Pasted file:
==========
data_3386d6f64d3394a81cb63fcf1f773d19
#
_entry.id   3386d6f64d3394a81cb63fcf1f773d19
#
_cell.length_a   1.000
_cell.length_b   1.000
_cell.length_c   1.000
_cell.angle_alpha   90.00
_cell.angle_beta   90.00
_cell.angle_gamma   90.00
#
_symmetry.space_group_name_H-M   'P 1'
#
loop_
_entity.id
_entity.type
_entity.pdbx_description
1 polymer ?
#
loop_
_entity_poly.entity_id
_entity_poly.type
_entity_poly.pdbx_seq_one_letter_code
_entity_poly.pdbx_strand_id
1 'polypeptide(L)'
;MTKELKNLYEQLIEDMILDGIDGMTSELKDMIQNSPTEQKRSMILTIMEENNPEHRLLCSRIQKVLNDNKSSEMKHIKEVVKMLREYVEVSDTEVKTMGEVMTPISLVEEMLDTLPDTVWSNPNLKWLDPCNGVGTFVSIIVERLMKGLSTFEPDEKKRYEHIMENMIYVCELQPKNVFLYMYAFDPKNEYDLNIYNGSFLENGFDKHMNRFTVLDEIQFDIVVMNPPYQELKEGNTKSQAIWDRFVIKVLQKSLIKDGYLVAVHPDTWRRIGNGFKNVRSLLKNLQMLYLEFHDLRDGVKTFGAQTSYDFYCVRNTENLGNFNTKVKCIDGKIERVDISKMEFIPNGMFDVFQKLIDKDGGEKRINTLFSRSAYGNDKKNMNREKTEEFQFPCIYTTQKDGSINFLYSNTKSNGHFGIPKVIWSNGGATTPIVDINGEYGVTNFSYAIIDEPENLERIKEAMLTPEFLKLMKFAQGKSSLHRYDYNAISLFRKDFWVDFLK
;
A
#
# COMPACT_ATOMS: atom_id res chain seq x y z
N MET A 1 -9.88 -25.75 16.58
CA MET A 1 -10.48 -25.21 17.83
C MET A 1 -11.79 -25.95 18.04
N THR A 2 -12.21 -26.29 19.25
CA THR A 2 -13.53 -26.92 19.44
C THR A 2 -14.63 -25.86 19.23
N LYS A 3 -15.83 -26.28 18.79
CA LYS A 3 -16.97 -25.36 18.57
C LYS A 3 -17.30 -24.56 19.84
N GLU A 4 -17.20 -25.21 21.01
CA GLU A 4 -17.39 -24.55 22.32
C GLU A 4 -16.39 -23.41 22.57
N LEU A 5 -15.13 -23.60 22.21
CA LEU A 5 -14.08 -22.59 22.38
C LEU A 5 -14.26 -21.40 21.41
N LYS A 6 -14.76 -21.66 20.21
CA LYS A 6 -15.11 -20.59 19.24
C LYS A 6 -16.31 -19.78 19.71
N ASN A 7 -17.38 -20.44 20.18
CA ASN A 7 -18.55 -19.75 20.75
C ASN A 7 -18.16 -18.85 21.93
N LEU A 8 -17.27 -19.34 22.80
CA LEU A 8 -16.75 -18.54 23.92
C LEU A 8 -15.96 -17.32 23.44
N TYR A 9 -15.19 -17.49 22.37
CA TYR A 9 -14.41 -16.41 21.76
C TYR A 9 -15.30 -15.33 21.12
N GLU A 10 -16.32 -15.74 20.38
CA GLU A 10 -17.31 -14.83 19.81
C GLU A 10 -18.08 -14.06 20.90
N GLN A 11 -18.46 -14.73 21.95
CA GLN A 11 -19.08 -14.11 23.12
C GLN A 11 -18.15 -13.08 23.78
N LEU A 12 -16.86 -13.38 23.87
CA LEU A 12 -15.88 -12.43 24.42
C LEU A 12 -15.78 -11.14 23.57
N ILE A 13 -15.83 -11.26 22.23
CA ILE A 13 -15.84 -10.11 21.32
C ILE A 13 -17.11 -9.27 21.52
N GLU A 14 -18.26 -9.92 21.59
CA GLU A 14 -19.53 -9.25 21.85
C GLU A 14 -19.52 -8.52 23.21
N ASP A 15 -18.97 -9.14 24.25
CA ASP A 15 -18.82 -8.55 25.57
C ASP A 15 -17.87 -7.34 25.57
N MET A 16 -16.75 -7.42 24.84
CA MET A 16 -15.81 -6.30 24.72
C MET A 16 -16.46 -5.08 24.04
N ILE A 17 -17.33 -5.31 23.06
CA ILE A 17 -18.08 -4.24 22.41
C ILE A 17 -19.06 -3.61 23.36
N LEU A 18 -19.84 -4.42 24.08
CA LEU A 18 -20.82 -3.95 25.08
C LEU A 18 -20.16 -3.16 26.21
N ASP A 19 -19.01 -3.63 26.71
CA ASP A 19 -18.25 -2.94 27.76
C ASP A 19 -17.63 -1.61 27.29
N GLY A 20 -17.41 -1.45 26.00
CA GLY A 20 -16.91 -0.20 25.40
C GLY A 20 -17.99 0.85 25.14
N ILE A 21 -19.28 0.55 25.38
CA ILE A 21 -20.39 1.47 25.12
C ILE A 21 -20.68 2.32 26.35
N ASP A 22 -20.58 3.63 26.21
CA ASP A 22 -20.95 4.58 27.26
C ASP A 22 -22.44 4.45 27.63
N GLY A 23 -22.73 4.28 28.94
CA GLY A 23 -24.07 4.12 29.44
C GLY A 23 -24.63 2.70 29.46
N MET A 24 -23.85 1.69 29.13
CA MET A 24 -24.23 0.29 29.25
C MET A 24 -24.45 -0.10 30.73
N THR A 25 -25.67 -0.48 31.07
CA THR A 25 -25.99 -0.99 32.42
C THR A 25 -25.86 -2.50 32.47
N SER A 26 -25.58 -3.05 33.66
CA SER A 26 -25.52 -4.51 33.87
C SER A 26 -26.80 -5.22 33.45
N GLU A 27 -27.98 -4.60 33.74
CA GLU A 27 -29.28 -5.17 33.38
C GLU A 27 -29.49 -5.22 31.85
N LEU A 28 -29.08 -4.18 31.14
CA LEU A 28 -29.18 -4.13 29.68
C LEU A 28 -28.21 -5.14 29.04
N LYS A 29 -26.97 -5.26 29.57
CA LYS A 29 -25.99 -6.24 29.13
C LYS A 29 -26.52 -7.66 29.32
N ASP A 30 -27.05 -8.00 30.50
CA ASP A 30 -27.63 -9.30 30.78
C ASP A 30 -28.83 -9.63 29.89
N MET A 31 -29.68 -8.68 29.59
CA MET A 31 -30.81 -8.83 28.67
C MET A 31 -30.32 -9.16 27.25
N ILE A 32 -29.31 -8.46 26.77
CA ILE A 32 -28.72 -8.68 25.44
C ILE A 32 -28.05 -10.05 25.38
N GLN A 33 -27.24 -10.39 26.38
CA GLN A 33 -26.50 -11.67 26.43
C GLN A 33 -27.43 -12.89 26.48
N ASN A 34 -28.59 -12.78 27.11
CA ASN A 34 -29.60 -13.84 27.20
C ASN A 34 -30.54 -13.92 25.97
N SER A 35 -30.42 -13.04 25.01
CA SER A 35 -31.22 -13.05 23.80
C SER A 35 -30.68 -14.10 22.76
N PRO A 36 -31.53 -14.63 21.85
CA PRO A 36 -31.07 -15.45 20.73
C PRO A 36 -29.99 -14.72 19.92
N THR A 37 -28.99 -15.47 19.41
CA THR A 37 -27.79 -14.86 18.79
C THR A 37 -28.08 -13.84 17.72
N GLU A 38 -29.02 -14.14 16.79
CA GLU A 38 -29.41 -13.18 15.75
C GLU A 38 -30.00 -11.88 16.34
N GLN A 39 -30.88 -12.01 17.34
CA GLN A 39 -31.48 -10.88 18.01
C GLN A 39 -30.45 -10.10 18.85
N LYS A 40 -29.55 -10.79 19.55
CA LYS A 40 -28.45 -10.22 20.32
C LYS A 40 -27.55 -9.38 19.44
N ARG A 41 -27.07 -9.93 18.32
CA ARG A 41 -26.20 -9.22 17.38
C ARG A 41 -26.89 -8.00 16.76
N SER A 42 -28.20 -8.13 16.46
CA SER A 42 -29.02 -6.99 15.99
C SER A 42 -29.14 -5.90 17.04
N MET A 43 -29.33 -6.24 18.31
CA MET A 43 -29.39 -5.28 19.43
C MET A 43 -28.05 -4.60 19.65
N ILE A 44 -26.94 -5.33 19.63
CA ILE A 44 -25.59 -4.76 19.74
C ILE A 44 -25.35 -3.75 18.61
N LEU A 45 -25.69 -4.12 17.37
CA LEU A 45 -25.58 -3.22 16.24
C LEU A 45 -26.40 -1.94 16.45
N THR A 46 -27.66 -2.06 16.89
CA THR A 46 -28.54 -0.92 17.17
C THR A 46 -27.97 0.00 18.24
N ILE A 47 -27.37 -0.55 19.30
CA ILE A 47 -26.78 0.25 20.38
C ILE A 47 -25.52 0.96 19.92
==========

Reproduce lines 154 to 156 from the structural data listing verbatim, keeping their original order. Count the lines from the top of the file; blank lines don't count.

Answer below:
N SER A 42 -28.20 -8.13 16.46
CA SER A 42 -29.02 -6.99 15.99
C SER A 42 -29.14 -5.90 17.04